Shortly after Hussein commenced this action, Chief Judge John R. Tunheim issued an order in another of Hussein's cases placing Hussein on the District's list of restricted filers, and “requir[ing] that Hussein obtain permission from the District of Minnesota before filing any other actions in this District based on the same or similar allegations as those in this action.” Order, Hussein v. Barr et al., 19-cv-292 (JRT/HB), at 7 (D. Minn. Sept. 18, 2019). Because the allegations in Hussein v. Barr are similar to those in this action, he is not permitted to respond to Defendants' motion to dismiss without prior approval from the Court. Hussein has provided the Court with his proposed response, which is two-and-a-half pages long and does not substantively engage the issues raised in Defendants' motion. The Court will not authorize it to be filed and instead will take the unusual step of deciding the motion based solely on the Defendants' briefing and on the Complaint itself.

         II

         A

         Defendants move to dismiss under both Rule 12(b)(1), for lack of subject-matter jurisdiction, and Rule 12(b)(6), for failing to state a claim upon which relief can be granted.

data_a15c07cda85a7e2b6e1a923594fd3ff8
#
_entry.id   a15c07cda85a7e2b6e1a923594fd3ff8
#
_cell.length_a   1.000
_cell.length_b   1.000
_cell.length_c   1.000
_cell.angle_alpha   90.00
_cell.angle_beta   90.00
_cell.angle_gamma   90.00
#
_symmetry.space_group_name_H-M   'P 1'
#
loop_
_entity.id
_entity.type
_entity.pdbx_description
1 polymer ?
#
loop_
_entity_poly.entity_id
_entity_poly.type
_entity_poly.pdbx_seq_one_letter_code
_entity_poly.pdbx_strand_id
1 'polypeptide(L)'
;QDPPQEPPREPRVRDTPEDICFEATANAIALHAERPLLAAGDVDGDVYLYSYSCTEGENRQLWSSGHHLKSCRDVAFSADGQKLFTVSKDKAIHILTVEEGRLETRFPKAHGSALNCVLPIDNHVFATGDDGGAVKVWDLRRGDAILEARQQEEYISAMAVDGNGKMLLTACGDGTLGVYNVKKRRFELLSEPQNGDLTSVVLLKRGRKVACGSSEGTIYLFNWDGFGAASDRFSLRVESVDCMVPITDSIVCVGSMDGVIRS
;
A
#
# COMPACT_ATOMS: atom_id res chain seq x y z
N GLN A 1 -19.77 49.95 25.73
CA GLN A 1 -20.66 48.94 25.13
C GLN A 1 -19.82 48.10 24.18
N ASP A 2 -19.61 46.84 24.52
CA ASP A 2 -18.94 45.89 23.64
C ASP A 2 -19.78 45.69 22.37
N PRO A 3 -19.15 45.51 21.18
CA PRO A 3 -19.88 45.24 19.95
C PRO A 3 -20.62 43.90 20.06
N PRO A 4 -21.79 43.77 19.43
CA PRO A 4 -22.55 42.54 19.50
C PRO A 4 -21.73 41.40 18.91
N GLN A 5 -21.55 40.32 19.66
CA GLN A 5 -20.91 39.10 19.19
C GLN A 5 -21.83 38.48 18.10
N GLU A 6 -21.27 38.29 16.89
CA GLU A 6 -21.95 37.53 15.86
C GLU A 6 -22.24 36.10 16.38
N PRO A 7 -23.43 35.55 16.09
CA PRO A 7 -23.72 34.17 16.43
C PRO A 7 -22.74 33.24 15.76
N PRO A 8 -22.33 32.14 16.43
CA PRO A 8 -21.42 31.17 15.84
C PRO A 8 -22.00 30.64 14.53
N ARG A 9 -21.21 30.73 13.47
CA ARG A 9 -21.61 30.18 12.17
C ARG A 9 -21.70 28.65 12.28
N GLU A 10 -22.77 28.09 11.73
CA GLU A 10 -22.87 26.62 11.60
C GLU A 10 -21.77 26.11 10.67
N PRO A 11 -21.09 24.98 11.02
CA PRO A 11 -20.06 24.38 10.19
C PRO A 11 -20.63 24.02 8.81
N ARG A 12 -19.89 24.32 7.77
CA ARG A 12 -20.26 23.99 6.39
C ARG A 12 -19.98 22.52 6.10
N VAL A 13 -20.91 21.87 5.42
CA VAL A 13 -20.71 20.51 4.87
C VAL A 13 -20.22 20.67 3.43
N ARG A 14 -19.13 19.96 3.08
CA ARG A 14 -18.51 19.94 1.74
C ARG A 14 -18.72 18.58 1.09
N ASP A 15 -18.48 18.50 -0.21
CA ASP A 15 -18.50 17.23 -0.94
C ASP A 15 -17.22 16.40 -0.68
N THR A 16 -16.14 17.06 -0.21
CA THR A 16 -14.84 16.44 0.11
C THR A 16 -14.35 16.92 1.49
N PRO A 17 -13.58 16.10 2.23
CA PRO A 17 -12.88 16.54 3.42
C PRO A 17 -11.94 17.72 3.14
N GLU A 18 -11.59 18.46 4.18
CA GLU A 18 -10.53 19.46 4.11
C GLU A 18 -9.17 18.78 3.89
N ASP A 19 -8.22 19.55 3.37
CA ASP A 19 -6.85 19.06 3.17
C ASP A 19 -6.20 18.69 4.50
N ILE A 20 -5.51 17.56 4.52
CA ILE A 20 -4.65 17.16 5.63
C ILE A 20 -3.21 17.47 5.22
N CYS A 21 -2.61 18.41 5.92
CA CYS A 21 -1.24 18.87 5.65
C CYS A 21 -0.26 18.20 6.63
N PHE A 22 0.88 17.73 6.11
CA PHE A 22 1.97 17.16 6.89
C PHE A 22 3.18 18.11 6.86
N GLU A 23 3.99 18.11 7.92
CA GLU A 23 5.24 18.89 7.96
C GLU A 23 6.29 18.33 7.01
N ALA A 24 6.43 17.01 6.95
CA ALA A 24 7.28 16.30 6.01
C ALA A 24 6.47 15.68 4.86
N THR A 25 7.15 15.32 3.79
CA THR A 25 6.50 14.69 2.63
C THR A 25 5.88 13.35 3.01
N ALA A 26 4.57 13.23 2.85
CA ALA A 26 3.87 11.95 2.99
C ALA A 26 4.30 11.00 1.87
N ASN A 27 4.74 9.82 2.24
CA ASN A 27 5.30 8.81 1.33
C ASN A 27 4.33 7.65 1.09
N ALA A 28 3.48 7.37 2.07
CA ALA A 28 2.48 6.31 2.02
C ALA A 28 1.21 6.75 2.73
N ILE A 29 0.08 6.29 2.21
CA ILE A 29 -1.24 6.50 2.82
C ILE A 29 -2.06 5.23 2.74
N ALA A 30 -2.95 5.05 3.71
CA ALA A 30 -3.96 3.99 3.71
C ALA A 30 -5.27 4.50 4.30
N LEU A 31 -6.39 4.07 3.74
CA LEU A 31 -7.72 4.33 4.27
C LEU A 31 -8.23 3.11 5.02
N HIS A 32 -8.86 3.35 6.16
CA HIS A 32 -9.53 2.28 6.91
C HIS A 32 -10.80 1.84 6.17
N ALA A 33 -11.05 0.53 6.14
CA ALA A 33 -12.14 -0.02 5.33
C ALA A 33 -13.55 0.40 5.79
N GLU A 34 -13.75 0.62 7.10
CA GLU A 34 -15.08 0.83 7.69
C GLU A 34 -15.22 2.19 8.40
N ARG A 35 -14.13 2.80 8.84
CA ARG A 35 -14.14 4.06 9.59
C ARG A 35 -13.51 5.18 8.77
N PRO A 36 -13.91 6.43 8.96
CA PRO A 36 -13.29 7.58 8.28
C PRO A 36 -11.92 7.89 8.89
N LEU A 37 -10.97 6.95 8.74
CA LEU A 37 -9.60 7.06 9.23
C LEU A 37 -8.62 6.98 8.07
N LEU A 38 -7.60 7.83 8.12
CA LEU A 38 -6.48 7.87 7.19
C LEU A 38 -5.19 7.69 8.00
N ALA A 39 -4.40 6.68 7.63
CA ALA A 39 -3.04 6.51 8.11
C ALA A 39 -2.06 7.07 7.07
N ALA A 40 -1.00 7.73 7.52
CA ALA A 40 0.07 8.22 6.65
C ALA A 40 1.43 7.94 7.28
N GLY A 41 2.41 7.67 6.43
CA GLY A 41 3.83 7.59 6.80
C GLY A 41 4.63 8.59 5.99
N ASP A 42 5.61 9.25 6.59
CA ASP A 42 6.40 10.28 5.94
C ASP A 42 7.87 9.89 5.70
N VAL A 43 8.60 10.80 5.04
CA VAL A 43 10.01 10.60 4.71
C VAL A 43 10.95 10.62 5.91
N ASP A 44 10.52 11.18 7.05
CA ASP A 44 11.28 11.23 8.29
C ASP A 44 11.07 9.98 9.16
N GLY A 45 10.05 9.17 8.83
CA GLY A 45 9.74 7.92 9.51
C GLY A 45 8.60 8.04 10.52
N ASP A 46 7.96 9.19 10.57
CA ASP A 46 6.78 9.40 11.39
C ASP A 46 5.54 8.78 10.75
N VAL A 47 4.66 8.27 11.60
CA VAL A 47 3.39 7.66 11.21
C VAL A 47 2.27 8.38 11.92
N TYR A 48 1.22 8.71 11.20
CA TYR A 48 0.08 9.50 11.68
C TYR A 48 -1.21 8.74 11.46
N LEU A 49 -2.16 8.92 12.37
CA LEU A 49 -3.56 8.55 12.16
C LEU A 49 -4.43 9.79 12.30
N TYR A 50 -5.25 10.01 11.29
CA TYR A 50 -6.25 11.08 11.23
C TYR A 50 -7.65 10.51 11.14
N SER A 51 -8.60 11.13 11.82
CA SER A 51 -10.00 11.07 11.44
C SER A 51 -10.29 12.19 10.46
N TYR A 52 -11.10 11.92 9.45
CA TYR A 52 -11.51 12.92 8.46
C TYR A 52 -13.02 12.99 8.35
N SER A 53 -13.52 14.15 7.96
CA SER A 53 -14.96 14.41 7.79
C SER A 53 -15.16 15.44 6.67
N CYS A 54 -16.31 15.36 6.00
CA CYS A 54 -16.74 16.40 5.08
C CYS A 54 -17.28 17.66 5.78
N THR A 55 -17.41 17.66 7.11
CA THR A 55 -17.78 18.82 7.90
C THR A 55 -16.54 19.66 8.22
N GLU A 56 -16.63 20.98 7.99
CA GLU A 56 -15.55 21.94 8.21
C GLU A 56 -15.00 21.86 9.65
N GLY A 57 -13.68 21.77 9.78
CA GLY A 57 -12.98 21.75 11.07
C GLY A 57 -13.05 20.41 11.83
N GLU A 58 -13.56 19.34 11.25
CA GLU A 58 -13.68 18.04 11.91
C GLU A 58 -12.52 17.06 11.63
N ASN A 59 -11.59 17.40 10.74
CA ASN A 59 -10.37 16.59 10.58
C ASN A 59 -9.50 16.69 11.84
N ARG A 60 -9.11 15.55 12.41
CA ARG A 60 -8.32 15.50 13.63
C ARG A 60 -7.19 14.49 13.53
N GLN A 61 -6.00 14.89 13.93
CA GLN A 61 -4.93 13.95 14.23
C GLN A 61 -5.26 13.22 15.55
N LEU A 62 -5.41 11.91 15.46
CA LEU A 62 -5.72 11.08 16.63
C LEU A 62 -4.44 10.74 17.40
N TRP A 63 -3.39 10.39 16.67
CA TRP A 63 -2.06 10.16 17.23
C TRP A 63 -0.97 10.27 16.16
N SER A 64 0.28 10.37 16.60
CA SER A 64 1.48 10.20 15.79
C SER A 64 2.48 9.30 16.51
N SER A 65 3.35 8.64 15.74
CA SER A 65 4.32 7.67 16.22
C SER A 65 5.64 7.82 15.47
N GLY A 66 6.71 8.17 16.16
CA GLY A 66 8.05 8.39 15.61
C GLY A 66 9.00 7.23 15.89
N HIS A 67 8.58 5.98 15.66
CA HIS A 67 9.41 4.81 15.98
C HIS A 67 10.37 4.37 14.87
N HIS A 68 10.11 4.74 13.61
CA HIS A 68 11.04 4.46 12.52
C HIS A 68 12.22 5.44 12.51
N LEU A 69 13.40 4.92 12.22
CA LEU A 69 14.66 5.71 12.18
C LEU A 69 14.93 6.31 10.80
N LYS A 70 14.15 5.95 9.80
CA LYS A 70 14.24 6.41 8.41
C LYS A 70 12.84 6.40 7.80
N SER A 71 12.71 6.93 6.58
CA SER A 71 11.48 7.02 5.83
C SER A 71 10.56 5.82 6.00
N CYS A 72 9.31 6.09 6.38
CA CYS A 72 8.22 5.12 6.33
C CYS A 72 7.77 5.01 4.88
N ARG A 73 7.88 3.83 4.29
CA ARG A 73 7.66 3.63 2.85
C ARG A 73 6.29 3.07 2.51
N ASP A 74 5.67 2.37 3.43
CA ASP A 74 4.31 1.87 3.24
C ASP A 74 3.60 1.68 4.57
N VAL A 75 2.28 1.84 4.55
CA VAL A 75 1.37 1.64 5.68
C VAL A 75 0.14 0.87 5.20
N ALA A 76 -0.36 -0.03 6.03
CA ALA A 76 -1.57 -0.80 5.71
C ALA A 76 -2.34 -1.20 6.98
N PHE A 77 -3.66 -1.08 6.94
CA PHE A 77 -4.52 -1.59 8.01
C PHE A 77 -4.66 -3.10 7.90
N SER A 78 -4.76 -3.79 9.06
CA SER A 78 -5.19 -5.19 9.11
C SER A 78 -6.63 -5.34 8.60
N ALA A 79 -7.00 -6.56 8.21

A court reviewing a motion to dismiss for lack of jurisdiction under Fed.R.Civ.P. 12(b)(1) must first determine whether the movant is making a “facial” attack or a “factual” attack. Branson Label, Inc. v. City of Branson, Mo., 793 F.3d 910, 914 (8th Cir. 2015). Here, Defendants make a facial attack to subject-matter jurisdiction because it accepts as true all of Hussein's factual allegations relevant to jurisdiction. See Titus v. Sullivan, 4 F.3d 590, 593 (8th Cir. 1993). A court analyzing a facial attack “restricts itself to the face of the pleadings and the non-moving party receives the same protections as it would defending against a motion brought under Rule 12(b)(6).” Osborn v. United States, 918 F.2d 724, 729 n.6 (8th Cir. 1990) (citations omitted).